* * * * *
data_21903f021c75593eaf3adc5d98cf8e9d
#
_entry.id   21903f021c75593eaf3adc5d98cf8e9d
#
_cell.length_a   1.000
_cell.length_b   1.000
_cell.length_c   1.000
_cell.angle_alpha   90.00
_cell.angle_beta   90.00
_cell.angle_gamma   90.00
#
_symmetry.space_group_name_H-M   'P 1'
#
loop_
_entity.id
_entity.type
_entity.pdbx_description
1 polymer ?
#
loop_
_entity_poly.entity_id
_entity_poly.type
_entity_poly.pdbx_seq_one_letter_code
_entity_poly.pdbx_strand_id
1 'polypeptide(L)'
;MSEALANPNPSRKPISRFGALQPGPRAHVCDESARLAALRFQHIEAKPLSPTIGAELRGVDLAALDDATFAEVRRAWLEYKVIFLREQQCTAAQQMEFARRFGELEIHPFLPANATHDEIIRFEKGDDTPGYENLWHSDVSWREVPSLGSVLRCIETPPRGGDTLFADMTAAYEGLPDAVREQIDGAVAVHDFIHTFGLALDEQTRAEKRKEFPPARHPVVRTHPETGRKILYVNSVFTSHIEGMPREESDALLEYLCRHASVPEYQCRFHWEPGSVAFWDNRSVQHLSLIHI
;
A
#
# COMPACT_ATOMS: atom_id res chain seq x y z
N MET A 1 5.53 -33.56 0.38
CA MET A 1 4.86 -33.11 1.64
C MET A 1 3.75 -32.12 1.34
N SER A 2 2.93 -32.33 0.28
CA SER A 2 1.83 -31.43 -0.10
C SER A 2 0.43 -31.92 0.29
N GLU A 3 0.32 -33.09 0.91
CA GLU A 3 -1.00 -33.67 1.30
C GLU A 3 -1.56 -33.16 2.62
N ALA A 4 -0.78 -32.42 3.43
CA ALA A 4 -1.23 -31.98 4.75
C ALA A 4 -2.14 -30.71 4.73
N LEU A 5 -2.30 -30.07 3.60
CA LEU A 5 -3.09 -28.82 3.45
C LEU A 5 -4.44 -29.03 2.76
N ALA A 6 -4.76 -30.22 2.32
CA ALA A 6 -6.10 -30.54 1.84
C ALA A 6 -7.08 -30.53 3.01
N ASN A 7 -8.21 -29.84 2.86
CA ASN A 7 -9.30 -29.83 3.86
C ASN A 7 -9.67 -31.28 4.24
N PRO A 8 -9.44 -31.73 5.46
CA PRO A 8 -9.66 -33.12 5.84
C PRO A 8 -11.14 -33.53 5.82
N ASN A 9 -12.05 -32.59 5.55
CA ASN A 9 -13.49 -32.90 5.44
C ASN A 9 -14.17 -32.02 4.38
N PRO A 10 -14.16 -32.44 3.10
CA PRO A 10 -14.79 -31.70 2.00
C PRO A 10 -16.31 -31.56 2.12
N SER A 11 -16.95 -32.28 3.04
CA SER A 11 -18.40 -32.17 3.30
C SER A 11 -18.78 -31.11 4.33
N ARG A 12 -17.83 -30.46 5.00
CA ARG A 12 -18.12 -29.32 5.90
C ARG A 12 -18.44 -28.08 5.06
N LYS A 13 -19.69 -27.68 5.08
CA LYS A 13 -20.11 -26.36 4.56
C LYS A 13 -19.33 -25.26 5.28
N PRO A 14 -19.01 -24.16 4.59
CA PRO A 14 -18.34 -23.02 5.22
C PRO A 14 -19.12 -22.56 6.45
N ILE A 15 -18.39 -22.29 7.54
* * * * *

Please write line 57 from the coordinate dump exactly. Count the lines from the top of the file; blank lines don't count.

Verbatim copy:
C ASN A 9 -14.17 -32.02 4.38